7. President Barack Obama arguably never could have brought about “gun control” even if he had made it his sole priority in his first term; the fact that he couldn’t after Newtown only cemented this. The particular character of events in Charleston, in my opinion, pre-empts any substantive action on his part from the outset, and makes “gun control” a dead letter for the rest of his Presidency.
Now, even if all the above weren’t true, and “gun control,” somehow, miraculously, were to manifest on the horizon as an actual possibility, I think any serious talk about such “gun control” should also acknowledge as realities that:
8. “Gun control” and gun violence have been equally and inextricably bound up with white supremacy and white supremacist violence since before this country was founded.
9. Any Federally imposed registration process, mandated buyback program, or massive confiscation would quite likely generate violent resistance unlike anything this nation has seen since the Civil War — while also inflating an already abusive Security State apparatus ridden with white supremacy. And, as Alex Gourevitch compellingly argues, any such effort at “gun control” would also inevitably be marked by profound racial disparities and injustices in enforcement.
Whatever your position on “gun control” is, I think these are basic premises that should inflect it one way or another. They should also shape your choice and consideration of analogies when comparing “gun control” in the US to other places (Australia among them).
For my part, in addition to these premises, I believe some other things. I think that gun violence in general and mass shootings specifically implicate white supremacy at nearly ever possible juncture: in their genesis, their enactment, their representation in media, their treatment by our medical and criminal justice systems, and more. Hell, you can’t even define what a “mass shooting” is or count how many we have without immediately encountering complexities of racial framing: per most law enforcement calculi, “mass shootings” encompass acts of violence (gang shootings specifically) which decidedly do not correspond to the popular media association of the term with rampage killings carried out by young white men. I think this terminological instability is itself an index of the power of white supremacy to shape how we frame violence and measure the value of some lives over others. Likewise, I believe even Sandy Hook itself would have been unthinkable if not for white supremacy, and that the gendered dimensions of gun violence also implicate white supremacy as well.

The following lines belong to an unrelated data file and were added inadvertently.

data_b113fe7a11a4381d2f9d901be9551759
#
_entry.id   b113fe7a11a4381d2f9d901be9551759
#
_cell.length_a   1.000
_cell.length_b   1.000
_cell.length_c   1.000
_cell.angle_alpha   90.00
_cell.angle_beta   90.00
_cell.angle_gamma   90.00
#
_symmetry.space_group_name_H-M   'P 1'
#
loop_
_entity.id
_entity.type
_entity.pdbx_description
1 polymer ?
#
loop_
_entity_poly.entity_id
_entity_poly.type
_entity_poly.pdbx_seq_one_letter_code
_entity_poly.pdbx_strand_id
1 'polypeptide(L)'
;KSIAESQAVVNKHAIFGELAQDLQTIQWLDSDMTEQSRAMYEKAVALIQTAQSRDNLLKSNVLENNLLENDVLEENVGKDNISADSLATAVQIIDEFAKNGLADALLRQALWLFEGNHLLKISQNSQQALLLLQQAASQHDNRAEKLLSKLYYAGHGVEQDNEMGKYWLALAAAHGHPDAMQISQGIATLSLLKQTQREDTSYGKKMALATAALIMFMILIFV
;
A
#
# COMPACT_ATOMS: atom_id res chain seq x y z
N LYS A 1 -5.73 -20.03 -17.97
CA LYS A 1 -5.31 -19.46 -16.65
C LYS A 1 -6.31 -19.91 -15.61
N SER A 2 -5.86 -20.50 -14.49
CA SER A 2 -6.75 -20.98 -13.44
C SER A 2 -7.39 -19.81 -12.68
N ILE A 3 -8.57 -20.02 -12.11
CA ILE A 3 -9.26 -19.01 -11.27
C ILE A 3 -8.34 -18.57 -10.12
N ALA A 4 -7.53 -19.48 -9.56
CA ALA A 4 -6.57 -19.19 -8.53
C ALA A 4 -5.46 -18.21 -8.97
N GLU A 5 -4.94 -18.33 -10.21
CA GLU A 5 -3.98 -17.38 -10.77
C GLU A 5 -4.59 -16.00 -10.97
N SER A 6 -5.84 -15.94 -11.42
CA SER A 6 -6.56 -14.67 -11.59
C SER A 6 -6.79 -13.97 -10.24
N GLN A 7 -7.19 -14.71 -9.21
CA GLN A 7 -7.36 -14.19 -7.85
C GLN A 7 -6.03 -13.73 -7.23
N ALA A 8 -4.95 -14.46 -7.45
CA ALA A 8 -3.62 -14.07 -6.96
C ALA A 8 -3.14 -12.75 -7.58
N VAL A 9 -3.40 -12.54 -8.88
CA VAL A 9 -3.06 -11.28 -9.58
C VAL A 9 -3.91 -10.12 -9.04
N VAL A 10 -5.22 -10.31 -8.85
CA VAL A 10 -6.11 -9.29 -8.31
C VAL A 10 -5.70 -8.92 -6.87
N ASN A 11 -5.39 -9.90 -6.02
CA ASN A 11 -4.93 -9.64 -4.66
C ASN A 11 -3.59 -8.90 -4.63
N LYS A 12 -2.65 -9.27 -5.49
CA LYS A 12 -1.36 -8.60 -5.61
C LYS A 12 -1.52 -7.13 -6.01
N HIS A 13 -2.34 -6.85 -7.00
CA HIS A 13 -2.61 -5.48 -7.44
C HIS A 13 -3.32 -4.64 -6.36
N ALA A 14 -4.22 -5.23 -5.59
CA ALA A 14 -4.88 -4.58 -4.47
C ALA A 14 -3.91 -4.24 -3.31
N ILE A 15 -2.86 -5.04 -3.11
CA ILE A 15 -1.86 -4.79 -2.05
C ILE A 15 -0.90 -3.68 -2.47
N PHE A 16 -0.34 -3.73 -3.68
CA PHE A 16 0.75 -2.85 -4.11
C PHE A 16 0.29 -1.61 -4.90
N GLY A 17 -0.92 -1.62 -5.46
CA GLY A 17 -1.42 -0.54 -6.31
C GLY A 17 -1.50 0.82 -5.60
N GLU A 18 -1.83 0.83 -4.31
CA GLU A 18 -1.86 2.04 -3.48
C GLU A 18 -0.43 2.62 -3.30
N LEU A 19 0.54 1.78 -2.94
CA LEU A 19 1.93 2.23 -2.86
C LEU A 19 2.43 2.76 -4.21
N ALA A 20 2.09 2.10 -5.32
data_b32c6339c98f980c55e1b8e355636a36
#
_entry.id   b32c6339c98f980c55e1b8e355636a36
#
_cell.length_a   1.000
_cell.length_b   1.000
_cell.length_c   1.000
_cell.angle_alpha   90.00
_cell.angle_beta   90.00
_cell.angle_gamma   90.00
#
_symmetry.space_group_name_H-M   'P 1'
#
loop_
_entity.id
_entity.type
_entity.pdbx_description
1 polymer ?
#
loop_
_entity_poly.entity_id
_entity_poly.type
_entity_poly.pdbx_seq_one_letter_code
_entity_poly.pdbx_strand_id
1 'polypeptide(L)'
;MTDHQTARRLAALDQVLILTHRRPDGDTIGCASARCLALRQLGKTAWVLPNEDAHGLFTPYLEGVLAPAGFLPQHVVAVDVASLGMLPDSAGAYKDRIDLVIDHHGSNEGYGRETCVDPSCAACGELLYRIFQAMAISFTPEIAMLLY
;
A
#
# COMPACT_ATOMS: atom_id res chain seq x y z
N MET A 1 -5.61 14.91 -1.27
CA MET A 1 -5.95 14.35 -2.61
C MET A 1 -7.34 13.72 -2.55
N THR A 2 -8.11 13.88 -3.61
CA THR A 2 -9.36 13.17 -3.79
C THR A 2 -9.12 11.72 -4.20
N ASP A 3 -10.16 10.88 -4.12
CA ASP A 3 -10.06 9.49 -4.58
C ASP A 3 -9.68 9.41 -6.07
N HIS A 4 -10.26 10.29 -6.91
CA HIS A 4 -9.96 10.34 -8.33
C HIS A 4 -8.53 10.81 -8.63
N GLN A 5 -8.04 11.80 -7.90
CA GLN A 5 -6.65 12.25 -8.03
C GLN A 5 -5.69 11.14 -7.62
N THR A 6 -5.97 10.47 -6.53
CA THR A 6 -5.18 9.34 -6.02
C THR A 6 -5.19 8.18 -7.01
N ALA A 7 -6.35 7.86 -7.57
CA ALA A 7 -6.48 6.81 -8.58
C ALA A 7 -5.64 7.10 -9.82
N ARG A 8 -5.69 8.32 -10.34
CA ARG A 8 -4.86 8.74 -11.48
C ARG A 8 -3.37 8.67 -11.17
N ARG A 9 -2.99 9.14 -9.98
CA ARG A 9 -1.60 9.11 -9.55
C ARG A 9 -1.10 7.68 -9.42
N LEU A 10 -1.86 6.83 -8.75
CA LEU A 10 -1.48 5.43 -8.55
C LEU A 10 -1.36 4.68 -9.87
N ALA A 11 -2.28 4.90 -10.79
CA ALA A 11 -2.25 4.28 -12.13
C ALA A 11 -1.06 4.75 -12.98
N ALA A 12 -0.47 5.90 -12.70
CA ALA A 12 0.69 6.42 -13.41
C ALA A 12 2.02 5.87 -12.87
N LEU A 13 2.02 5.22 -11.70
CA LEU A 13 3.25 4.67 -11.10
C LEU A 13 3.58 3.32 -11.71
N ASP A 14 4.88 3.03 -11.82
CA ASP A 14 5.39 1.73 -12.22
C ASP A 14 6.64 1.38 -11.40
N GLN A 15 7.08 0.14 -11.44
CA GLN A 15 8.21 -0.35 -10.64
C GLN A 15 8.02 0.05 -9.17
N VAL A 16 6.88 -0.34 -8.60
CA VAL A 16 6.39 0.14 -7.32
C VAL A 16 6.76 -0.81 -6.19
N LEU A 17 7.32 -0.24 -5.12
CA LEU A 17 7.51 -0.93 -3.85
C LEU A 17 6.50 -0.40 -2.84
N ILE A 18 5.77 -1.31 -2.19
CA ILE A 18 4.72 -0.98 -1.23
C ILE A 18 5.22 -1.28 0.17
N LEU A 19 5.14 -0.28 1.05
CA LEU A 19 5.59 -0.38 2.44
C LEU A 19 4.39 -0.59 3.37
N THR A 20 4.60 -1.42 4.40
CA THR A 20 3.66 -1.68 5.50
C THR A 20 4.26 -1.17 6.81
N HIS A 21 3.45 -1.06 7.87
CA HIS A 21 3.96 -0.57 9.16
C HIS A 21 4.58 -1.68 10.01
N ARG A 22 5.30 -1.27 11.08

I know some people may take issue with these other beliefs, but I think the nine assessments listed above share a sound grounding in reality. If you disagree, let me know, and I’m glad to talk. Because talking is important. We need to talk about Charleston, we need to talk about white supremacy, we need to talk about racist terrorism, we need to talk about gun violence, and we need to talk about mass shootings. But as Jennifer Carlson wisely cautions, and as I also believe, we should beware of facilely collapsing discussion of one concern into another or of gesturing at them all while saying nothing substantive about any. And all these conversations have to be reality-based — because at the end of the day, it seems to me, talking about things is only meaningful if you intend to actually do something about them.